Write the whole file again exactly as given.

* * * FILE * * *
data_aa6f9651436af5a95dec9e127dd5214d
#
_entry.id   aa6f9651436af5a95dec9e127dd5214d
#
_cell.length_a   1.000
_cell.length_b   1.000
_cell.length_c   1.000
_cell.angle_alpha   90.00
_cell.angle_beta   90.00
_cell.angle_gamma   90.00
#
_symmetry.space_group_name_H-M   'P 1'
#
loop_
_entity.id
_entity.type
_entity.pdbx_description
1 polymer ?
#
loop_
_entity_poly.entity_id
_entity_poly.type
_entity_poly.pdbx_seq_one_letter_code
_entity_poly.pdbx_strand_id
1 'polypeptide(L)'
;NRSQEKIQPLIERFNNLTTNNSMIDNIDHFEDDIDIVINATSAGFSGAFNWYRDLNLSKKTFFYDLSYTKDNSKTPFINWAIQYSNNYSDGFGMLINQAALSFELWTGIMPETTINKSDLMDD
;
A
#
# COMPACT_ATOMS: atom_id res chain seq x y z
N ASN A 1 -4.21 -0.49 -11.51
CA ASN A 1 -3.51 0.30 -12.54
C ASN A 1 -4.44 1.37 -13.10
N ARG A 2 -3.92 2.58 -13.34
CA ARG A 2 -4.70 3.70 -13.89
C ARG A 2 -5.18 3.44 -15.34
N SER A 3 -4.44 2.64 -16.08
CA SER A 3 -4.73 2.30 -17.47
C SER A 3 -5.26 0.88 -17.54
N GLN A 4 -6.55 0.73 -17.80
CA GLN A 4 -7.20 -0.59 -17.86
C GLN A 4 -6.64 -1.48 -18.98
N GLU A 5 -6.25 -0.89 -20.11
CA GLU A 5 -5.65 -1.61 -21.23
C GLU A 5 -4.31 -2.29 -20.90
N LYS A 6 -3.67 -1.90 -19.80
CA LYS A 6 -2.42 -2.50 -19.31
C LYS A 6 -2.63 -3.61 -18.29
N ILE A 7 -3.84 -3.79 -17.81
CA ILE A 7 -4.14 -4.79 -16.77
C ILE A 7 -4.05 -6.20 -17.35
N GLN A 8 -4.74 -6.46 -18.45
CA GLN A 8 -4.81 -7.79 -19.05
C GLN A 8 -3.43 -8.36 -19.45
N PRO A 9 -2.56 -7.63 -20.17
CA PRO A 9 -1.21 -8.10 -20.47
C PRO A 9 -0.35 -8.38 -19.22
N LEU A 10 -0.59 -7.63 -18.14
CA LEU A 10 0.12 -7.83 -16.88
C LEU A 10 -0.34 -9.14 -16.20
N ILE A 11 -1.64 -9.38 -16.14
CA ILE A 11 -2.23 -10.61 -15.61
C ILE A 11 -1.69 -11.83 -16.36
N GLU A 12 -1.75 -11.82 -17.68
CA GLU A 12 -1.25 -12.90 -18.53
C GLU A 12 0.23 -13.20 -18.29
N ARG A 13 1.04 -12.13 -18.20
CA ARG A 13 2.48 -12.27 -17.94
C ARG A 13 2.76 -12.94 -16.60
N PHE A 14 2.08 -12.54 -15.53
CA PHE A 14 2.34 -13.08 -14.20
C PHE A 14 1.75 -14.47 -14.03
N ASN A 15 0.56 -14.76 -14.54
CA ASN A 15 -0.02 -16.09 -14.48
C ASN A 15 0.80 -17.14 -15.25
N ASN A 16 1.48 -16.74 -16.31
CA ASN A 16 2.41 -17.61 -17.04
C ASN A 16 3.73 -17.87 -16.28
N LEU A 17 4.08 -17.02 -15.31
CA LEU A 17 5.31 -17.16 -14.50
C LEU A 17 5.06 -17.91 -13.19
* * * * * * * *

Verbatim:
data_aa6f9651436af5a95dec9e127dd5214d
#
_entry.id   aa6f9651436af5a95dec9e127dd5214d
#
_cell.length_a   1.000
_cell.length_b   1.000
_cell.length_c   1.000
_cell.angle_alpha   90.00
_cell.angle_beta   90.00
_cell.angle_gamma   90.00
#
_symmetry.space_group_name_H-M   'P 1'
#
loop_
_entity.id
_entity.type
_entity.pdbx_description
1 polymer ?
#
loop_
_entity_poly.entity_id
_entity_poly.type
_entity_poly.pdbx_seq_one_letter_code
_entity_poly.pdbx_strand_id
1 'polypeptide(L)'
;NRSQEKIQPLIERFNNLTTNNSMIDNIDHFEDDIDIVINATSAGFSGAFNWYRDLNLSKKTFFYDLSYTKDNSKTPFINWAIQYSNNYSDGFGMLINQAALSFELWTGIMPETTINKSDLMDD
;
A
#
# COMPACT_ATOMS: atom_id res chain seq x y z
N ASN A 1 -4.21 -0.49 -11.51
CA ASN A 1 -3.51 0.30 -12.54
C ASN A 1 -4.44 1.37 -13.10
N ARG A 2 -3.92 2.58 -13.34
CA ARG A 2 -4.70 3.70 -13.89
C ARG A 2 -5.18 3.44 -15.34
N SER A 3 -4.44 2.64 -16.08
CA SER A 3 -4.73 2.30 -17.47
C SER A 3 -5.26 0.88 -17.54
N GLN A 4 -6.55 0.73 -17.80
CA GLN A 4 -7.20 -0.59 -17.86
C GLN A 4 -6.64 -1.48 -18.98
N GLU A 5 -6.25 -0.89 -20.11
CA GLU A 5 -5.65 -1.61 -21.23
C GLU A 5 -4.31 -2.29 -20.90
N LYS A 6 -3.67 -1.90 -19.80
CA LYS A 6 -2.42 -2.50 -19.31
C LYS A 6 -2.63 -3.61 -18.29
N ILE A 7 -3.84 -3.79 -17.81
CA ILE A 7 -4.14 -4.79 -16.77
C ILE A 7 -4.05 -6.20 -17.35
N GLN A 8 -4.74 -6.46 -18.45
CA GLN A 8 -4.81 -7.79 -19.05
C GLN A 8 -3.43 -8.36 -19.45
N PRO A 9 -2.56 -7.63 -20.17
CA PRO A 9 -1.21 -8.10 -20.47
C PRO A 9 -0.35 -8.38 -19.22
N LEU A 10 -0.59 -7.63 -18.14
CA LEU A 10 0.12 -7.83 -16.88
C LEU A 10 -0.34 -9.14 -16.20
N ILE A 11 -1.64 -9.38 -16.14
CA ILE A 11 -2.23 -10.61 -15.61
C ILE A 11 -1.69 -11.83 -16.36
N GLU A 12 -1.75 -11.82 -17.68
CA GLU A 12 -1.25 -12.90 -18.53
C GLU A 12 0.23 -13.20 -18.29
N ARG A 13 1.04 -12.13 -18.20
CA ARG A 13 2.48 -12.27 -17.94
C ARG A 13 2.76 -12.94 -16.60
N PHE A 14 2.08 -12.54 -15.53
CA PHE A 14 2.34 -13.08 -14.20
C PHE A 14 1.75 -14.47 -14.03
N ASN A 15 0.56 -14.76 -14.54
CA ASN A 15 -0.02 -16.09 -14.48
C ASN A 15 0.80 -17.14 -15.25
N ASN A 16 1.48 -16.74 -16.31
CA ASN A 16 2.41 -17.61 -17.04
C ASN A 16 3.73 -17.87 -16.28
N LEU A 17 4.08 -17.02 -15.31
CA LEU A 17 5.31 -17.16 -14.50
C LEU A 17 5.06 -17.91 -13.19